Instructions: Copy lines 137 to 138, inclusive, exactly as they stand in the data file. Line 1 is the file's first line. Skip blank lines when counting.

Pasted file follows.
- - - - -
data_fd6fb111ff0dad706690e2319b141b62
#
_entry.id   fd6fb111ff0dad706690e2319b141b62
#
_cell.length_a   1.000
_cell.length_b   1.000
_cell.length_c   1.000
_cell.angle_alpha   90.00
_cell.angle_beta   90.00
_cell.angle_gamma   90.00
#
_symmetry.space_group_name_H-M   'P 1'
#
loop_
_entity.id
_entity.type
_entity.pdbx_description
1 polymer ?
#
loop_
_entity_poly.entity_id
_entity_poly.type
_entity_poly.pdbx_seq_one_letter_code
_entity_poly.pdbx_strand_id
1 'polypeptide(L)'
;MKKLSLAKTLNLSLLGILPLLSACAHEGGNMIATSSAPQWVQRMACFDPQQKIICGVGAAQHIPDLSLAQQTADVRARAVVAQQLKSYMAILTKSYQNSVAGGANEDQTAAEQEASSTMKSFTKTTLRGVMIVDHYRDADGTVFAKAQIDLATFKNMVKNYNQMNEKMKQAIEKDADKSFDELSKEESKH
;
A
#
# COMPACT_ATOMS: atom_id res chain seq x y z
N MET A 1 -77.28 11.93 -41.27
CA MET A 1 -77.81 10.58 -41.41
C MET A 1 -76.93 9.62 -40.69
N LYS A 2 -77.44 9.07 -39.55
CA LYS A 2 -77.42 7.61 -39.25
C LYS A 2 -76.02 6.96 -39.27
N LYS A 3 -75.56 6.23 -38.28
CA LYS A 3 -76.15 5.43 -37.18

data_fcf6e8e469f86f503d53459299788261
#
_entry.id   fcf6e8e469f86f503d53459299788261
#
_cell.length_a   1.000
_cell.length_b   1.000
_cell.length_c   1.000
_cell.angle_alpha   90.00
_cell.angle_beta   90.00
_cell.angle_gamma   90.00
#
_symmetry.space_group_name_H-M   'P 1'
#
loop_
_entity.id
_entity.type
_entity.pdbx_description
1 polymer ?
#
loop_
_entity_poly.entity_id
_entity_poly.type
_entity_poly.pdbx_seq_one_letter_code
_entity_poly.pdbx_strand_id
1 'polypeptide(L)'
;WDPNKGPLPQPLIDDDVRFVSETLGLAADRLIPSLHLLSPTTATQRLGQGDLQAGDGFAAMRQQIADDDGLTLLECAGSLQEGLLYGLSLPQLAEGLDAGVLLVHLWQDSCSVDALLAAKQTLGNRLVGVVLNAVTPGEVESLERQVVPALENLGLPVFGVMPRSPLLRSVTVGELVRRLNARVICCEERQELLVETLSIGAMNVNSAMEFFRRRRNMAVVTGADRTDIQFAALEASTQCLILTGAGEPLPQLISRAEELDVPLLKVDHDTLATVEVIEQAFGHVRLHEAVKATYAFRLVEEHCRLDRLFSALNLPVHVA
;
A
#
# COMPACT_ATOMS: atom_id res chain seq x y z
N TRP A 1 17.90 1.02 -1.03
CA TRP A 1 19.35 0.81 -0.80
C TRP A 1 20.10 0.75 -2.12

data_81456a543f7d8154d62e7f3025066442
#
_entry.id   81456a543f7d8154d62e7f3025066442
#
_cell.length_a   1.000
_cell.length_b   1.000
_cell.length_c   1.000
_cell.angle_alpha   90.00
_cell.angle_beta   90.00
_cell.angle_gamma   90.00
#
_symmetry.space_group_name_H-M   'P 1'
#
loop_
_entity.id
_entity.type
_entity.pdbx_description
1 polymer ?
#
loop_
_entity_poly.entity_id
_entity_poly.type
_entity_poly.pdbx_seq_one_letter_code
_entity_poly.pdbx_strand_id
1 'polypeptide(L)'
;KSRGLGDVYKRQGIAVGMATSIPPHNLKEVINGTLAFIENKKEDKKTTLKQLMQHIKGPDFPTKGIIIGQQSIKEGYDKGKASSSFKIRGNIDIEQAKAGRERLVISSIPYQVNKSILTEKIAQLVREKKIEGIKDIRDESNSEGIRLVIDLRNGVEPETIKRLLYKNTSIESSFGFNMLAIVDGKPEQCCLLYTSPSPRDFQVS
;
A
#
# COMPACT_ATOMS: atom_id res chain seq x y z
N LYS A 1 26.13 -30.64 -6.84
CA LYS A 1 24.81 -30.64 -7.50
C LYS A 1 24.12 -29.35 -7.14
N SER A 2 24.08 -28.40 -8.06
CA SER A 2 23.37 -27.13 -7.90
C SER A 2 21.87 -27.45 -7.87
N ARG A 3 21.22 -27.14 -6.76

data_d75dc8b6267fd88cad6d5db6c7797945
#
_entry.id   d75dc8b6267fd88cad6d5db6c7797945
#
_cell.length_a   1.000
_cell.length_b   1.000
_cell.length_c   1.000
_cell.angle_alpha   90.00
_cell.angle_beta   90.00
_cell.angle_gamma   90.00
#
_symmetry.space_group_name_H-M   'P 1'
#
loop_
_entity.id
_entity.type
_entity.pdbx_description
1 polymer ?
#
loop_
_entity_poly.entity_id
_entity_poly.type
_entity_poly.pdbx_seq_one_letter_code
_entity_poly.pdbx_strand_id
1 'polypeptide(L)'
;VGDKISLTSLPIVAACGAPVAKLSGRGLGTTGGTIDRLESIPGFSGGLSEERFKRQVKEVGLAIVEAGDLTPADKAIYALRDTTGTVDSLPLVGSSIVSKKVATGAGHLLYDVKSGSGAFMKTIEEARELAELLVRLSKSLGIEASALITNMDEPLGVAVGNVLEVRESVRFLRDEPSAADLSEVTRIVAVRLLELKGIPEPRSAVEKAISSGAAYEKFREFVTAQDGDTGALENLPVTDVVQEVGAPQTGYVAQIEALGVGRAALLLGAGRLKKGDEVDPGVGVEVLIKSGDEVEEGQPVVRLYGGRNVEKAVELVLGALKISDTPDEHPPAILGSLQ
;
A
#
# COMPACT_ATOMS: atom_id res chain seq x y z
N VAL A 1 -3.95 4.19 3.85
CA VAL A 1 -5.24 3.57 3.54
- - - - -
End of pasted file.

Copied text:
#
# COMPACT_ATOMS: atom_id res chain seq x y z